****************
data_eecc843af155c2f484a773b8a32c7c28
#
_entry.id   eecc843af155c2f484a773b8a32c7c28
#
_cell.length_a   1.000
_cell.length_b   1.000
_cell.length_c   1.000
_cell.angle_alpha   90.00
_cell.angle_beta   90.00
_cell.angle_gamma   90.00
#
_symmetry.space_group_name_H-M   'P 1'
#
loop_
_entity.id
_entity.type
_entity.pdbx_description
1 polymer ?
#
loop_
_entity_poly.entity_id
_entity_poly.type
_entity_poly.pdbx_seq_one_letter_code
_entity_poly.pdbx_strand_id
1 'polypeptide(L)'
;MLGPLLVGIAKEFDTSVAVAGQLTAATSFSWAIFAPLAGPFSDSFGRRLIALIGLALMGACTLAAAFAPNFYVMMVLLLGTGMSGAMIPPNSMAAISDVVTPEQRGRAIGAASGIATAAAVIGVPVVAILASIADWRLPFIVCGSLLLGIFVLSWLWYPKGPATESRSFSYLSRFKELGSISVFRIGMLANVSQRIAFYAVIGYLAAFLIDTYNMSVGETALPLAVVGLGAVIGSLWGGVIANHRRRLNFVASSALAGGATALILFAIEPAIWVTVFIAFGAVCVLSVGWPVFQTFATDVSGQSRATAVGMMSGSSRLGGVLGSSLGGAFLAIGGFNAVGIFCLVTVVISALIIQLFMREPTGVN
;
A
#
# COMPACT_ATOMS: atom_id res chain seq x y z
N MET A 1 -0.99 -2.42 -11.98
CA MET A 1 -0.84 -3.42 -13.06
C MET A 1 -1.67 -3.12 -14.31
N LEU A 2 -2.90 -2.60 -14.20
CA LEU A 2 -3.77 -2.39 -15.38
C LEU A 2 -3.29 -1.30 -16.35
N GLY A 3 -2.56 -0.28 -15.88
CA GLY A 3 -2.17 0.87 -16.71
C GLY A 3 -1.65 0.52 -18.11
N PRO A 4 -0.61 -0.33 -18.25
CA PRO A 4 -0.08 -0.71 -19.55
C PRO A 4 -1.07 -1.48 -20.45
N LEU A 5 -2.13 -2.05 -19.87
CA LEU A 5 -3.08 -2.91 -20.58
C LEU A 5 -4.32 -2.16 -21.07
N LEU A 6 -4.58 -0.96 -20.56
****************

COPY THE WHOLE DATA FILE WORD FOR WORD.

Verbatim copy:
data_eecc843af155c2f484a773b8a32c7c28
#
_entry.id   eecc843af155c2f484a773b8a32c7c28
#
_cell.length_a   1.000
_cell.length_b   1.000
_cell.length_c   1.000
_cell.angle_alpha   90.00
_cell.angle_beta   90.00
_cell.angle_gamma   90.00
#
_symmetry.space_group_name_H-M   'P 1'
#
loop_
_entity.id
_entity.type
_entity.pdbx_description
1 polymer ?
#
loop_
_entity_poly.entity_id
_entity_poly.type
_entity_poly.pdbx_seq_one_letter_code
_entity_poly.pdbx_strand_id
1 'polypeptide(L)'
;MLGPLLVGIAKEFDTSVAVAGQLTAATSFSWAIFAPLAGPFSDSFGRRLIALIGLALMGACTLAAAFAPNFYVMMVLLLGTGMSGAMIPPNSMAAISDVVTPEQRGRAIGAASGIATAAAVIGVPVVAILASIADWRLPFIVCGSLLLGIFVLSWLWYPKGPATESRSFSYLSRFKELGSISVFRIGMLANVSQRIAFYAVIGYLAAFLIDTYNMSVGETALPLAVVGLGAVIGSLWGGVIANHRRRLNFVASSALAGGATALILFAIEPAIWVTVFIAFGAVCVLSVGWPVFQTFATDVSGQSRATAVGMMSGSSRLGGVLGSSLGGAFLAIGGFNAVGIFCLVTVVISALIIQLFMREPTGVN
;
A
#
# COMPACT_ATOMS: atom_id res chain seq x y z
N MET A 1 -0.99 -2.42 -11.98
CA MET A 1 -0.84 -3.42 -13.06
C MET A 1 -1.67 -3.12 -14.31
N LEU A 2 -2.90 -2.60 -14.20
CA LEU A 2 -3.77 -2.39 -15.38
C LEU A 2 -3.29 -1.30 -16.35
N GLY A 3 -2.56 -0.28 -15.88
CA GLY A 3 -2.17 0.87 -16.71
C GLY A 3 -1.65 0.52 -18.11
N PRO A 4 -0.61 -0.33 -18.25
CA PRO A 4 -0.08 -0.71 -19.55
C PRO A 4 -1.07 -1.48 -20.45
N LEU A 5 -2.13 -2.05 -19.87
CA LEU A 5 -3.08 -2.91 -20.58
C LEU A 5 -4.32 -2.16 -21.07
N LEU A 6 -4.58 -0.96 -20.56